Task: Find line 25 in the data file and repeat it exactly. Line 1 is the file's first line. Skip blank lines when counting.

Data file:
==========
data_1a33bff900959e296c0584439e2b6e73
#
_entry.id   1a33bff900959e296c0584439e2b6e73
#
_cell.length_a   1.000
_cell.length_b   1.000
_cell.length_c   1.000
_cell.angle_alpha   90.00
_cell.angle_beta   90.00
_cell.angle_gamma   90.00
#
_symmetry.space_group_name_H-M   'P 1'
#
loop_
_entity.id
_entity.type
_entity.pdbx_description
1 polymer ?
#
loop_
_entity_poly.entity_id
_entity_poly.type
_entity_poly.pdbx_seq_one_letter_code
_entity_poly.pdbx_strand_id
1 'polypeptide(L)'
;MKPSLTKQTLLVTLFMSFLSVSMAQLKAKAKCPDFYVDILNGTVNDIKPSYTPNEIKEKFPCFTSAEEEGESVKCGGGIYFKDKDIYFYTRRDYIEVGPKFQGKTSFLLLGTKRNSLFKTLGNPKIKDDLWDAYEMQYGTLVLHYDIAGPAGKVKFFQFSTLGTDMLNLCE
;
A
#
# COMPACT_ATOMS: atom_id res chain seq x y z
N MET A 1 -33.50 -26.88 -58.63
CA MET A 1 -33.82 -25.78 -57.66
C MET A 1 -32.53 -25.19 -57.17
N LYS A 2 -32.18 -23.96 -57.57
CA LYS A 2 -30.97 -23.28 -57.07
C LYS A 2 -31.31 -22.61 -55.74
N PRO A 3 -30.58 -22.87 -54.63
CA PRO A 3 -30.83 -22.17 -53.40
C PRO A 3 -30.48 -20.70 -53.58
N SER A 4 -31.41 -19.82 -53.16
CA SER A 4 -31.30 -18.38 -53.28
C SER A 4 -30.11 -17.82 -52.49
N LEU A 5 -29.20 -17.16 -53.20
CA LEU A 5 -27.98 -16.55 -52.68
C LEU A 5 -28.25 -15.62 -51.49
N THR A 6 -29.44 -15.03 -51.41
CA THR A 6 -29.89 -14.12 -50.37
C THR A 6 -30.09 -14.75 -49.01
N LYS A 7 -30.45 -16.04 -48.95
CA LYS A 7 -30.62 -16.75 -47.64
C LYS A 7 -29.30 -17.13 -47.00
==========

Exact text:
1 'polypeptide(L)'